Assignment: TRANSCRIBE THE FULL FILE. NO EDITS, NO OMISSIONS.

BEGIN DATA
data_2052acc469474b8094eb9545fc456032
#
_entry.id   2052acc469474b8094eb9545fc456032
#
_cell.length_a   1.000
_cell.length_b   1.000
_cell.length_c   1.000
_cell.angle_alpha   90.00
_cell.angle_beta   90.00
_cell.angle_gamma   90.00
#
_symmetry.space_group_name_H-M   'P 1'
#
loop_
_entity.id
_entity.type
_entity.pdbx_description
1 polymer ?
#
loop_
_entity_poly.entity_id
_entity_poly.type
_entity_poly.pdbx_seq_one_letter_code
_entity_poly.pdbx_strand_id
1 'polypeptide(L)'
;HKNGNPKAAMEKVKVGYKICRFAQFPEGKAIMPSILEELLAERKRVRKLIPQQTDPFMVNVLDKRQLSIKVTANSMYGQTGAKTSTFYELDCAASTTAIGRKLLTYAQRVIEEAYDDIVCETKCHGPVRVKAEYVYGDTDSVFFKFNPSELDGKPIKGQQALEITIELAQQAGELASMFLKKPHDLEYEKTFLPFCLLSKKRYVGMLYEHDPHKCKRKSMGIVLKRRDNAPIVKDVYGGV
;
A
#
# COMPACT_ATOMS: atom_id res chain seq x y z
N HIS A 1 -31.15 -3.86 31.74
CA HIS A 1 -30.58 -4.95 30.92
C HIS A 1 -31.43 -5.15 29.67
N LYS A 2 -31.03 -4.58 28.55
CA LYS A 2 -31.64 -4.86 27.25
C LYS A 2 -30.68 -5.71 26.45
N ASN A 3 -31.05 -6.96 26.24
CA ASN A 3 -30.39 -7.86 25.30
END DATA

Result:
data_2052acc469474b8094eb9545fc456032
#
_entry.id   2052acc469474b8094eb9545fc456032
#
_cell.length_a   1.000
_cell.length_b   1.000
_cell.length_c   1.000
_cell.angle_alpha   90.00
_cell.angle_beta   90.00
_cell.angle_gamma   90.00
#
_symmetry.space_group_name_H-M   'P 1'
#
loop_
_entity.id
_entity.type
_entity.pdbx_description
1 polymer ?
#
loop_
_entity_poly.entity_id
_entity_poly.type
_entity_poly.pdbx_seq_one_letter_code
_entity_poly.pdbx_strand_id
1 'polypeptide(L)'
;HKNGNPKAAMEKVKVGYKICRFAQFPEGKAIMPSILEELLAERKRVRKLIPQQTDPFMVNVLDKRQLSIKVTANSMYGQTGAKTSTFYELDCAASTTAIGRKLLTYAQRVIEEAYDDIVCETKCHGPVRVKAEYVYGDTDSVFFKFNPSELDGKPIKGQQALEITIELAQQAGELASMFLKKPHDLEYEKTFLPFCLLSKKRYVGMLYEHDPHKCKRKSMGIVLKRRDNAPIVKDVYGGV
;
A
#
# COMPACT_ATOMS: atom_id res chain seq x y z
N HIS A 1 -31.15 -3.86 31.74
CA HIS A 1 -30.58 -4.95 30.92
C HIS A 1 -31.43 -5.15 29.67
N LYS A 2 -31.03 -4.58 28.55
CA LYS A 2 -31.64 -4.86 27.25
C LYS A 2 -30.68 -5.71 26.45
N ASN A 3 -31.05 -6.96 26.24
CA ASN A 3 -30.39 -7.86 25.30